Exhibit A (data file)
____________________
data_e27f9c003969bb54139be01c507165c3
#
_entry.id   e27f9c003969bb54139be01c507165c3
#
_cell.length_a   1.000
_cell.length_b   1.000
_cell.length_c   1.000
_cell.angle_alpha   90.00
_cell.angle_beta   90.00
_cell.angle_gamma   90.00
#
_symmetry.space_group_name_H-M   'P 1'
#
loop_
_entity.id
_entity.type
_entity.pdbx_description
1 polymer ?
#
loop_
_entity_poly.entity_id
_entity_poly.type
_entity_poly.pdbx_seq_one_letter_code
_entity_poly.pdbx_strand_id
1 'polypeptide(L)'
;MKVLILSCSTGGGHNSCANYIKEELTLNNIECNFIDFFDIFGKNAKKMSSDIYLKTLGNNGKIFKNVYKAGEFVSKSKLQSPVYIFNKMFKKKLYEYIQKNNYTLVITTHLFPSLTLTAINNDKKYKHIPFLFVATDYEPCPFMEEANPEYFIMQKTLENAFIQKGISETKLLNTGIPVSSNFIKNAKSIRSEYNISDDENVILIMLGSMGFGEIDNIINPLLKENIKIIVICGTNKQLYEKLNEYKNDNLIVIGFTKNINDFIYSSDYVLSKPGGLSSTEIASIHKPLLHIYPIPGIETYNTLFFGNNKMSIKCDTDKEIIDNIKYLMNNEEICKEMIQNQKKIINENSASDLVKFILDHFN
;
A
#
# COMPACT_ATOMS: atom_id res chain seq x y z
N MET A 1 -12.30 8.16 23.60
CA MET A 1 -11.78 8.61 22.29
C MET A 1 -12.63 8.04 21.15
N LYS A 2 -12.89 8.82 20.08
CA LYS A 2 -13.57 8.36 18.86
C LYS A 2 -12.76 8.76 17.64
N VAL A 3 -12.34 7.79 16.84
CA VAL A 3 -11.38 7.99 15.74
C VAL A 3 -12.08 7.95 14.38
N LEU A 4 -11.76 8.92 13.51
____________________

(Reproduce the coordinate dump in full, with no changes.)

data_e27f9c003969bb54139be01c507165c3
#
_entry.id   e27f9c003969bb54139be01c507165c3
#
_cell.length_a   1.000
_cell.length_b   1.000
_cell.length_c   1.000
_cell.angle_alpha   90.00
_cell.angle_beta   90.00
_cell.angle_gamma   90.00
#
_symmetry.space_group_name_H-M   'P 1'
#
loop_
_entity.id
_entity.type
_entity.pdbx_description
1 polymer ?
#
loop_
_entity_poly.entity_id
_entity_poly.type
_entity_poly.pdbx_seq_one_letter_code
_entity_poly.pdbx_strand_id
1 'polypeptide(L)'
;MKVLILSCSTGGGHNSCANYIKEELTLNNIECNFIDFFDIFGKNAKKMSSDIYLKTLGNNGKIFKNVYKAGEFVSKSKLQSPVYIFNKMFKKKLYEYIQKNNYTLVITTHLFPSLTLTAINNDKKYKHIPFLFVATDYEPCPFMEEANPEYFIMQKTLENAFIQKGISETKLLNTGIPVSSNFIKNAKSIRSEYNISDDENVILIMLGSMGFGEIDNIINPLLKENIKIIVICGTNKQLYEKLNEYKNDNLIVIGFTKNINDFIYSSDYVLSKPGGLSSTEIASIHKPLLHIYPIPGIETYNTLFFGNNKMSIKCDTDKEIIDNIKYLMNNEEICKEMIQNQKKIINENSASDLVKFILDHFN
;
A
#
# COMPACT_ATOMS: atom_id res chain seq x y z
N MET A 1 -12.30 8.16 23.60
CA MET A 1 -11.78 8.61 22.29
C MET A 1 -12.63 8.04 21.15
N LYS A 2 -12.89 8.82 20.08
CA LYS A 2 -13.57 8.36 18.86
C LYS A 2 -12.76 8.76 17.64
N VAL A 3 -12.34 7.79 16.84
CA VAL A 3 -11.38 7.99 15.74
C VAL A 3 -12.08 7.95 14.38
N LEU A 4 -11.76 8.92 13.51